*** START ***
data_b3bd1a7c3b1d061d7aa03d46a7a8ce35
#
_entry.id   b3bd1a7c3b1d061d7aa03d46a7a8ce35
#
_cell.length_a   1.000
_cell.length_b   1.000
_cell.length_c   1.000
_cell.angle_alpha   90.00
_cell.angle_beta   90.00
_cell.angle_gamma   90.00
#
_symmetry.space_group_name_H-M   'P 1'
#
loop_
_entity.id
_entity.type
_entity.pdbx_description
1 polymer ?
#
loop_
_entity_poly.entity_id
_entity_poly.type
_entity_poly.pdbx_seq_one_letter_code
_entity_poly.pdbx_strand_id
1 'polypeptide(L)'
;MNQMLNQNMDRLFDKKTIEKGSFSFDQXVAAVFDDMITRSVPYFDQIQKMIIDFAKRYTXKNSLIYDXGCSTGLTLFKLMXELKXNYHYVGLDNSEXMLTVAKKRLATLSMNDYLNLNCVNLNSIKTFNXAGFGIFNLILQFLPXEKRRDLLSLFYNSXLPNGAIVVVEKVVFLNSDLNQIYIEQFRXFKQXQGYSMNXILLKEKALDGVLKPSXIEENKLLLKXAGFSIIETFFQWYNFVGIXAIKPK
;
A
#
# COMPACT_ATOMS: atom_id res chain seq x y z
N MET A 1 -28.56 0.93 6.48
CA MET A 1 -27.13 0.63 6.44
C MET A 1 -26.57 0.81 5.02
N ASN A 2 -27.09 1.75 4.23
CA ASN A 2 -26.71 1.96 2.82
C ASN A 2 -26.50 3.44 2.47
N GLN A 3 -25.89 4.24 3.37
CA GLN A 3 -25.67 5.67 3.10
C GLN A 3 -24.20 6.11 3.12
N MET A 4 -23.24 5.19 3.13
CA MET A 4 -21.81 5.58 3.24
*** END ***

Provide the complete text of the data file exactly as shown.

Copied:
data_b3bd1a7c3b1d061d7aa03d46a7a8ce35
#
_entry.id   b3bd1a7c3b1d061d7aa03d46a7a8ce35
#
_cell.length_a   1.000
_cell.length_b   1.000
_cell.length_c   1.000
_cell.angle_alpha   90.00
_cell.angle_beta   90.00
_cell.angle_gamma   90.00
#
_symmetry.space_group_name_H-M   'P 1'
#
loop_
_entity.id
_entity.type
_entity.pdbx_description
1 polymer ?
#
loop_
_entity_poly.entity_id
_entity_poly.type
_entity_poly.pdbx_seq_one_letter_code
_entity_poly.pdbx_strand_id
1 'polypeptide(L)'
;MNQMLNQNMDRLFDKKTIEKGSFSFDQXVAAVFDDMITRSVPYFDQIQKMIIDFAKRYTXKNSLIYDXGCSTGLTLFKLMXELKXNYHYVGLDNSEXMLTVAKKRLATLSMNDYLNLNCVNLNSIKTFNXAGFGIFNLILQFLPXEKRRDLLSLFYNSXLPNGAIVVVEKVVFLNSDLNQIYIEQFRXFKQXQGYSMNXILLKEKALDGVLKPSXIEENKLLLKXAGFSIIETFFQWYNFVGIXAIKPK
;
A
#
# COMPACT_ATOMS: atom_id res chain seq x y z
N MET A 1 -28.56 0.93 6.48
CA MET A 1 -27.13 0.63 6.44
C MET A 1 -26.57 0.81 5.02
N ASN A 2 -27.09 1.75 4.23
CA ASN A 2 -26.71 1.96 2.82
C ASN A 2 -26.50 3.44 2.47
N GLN A 3 -25.89 4.24 3.37
CA GLN A 3 -25.67 5.67 3.10
C GLN A 3 -24.20 6.11 3.12
N MET A 4 -23.24 5.19 3.13
CA MET A 4 -21.81 5.58 3.24